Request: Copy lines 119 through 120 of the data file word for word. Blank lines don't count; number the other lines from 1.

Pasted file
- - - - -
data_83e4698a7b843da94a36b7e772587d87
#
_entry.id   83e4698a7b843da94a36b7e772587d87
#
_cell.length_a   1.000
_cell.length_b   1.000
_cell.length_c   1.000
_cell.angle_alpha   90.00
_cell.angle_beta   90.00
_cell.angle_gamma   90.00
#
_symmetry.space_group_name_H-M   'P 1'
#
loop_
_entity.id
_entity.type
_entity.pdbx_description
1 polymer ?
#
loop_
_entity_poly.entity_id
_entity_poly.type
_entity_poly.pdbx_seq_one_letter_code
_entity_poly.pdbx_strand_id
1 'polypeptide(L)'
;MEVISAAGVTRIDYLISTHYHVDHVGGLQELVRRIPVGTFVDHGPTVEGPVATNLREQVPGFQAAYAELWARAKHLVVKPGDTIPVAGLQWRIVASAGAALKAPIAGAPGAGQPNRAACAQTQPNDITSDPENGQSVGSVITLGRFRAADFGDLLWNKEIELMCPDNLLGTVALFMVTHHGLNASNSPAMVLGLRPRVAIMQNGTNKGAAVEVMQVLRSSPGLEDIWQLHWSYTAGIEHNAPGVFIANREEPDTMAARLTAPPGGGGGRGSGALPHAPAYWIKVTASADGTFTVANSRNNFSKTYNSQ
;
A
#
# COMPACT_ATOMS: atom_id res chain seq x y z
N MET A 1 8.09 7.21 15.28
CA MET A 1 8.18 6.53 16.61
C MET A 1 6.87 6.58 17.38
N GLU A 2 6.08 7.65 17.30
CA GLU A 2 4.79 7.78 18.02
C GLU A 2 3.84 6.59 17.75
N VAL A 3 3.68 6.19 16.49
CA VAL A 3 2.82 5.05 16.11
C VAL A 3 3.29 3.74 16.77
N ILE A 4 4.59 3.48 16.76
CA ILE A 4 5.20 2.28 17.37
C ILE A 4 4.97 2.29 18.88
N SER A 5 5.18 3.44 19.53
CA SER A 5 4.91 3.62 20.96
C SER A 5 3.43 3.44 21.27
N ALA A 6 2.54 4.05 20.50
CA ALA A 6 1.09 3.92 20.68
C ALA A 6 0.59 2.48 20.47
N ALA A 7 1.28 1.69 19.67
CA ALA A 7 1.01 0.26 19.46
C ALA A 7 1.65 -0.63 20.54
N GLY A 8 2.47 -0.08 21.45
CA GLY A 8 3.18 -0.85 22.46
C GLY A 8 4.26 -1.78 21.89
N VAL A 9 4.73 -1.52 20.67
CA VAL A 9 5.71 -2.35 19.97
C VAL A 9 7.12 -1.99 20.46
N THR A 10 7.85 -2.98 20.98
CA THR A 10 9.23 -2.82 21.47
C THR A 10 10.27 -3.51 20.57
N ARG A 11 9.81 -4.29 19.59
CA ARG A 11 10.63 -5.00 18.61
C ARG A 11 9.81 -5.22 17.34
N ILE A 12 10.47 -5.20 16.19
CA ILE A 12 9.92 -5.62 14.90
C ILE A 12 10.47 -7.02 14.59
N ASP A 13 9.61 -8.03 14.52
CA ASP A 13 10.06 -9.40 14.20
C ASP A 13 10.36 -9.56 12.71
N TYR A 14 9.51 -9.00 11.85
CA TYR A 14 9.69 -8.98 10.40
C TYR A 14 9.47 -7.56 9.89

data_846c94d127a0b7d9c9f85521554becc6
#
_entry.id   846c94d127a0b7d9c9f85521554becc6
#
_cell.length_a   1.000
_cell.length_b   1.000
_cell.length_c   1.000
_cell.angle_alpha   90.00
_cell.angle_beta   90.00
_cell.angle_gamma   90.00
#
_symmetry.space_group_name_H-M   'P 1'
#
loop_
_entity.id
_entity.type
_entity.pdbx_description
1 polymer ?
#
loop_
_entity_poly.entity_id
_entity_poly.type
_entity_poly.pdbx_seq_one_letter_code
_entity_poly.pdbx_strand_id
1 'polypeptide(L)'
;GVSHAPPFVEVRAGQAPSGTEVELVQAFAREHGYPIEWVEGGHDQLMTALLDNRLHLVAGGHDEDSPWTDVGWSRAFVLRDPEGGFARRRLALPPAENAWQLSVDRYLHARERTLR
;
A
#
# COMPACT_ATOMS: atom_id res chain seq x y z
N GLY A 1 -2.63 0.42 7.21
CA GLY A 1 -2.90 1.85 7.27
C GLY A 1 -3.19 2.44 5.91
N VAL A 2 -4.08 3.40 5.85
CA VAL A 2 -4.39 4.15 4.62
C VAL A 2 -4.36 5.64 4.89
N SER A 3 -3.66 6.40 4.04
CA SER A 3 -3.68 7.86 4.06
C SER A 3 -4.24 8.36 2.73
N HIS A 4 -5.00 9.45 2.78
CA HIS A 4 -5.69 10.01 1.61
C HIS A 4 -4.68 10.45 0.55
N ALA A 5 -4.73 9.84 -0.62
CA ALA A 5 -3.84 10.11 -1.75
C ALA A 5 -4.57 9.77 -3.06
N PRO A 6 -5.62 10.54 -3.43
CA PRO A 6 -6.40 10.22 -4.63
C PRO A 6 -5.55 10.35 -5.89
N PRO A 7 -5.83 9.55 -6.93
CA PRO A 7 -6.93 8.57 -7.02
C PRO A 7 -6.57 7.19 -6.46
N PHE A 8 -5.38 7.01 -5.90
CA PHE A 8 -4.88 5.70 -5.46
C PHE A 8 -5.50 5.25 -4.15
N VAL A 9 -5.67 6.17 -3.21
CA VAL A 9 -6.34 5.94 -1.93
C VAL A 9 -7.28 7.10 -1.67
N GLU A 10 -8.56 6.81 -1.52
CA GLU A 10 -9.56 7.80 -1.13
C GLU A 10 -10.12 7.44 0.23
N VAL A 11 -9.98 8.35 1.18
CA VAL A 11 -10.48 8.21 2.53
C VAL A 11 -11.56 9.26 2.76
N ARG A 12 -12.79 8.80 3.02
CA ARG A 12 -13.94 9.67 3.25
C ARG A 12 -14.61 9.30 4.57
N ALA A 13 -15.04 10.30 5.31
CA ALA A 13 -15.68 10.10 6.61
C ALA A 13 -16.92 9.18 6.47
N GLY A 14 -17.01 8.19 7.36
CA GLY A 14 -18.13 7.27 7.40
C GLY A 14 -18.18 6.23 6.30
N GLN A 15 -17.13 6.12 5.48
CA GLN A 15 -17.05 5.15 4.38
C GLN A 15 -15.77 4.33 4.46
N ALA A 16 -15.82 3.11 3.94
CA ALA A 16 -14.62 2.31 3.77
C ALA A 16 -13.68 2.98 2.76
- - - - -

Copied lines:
CA PRO A 6 -6.40 10.22 -4.63
C PRO A 6 -5.55 10.35 -5.89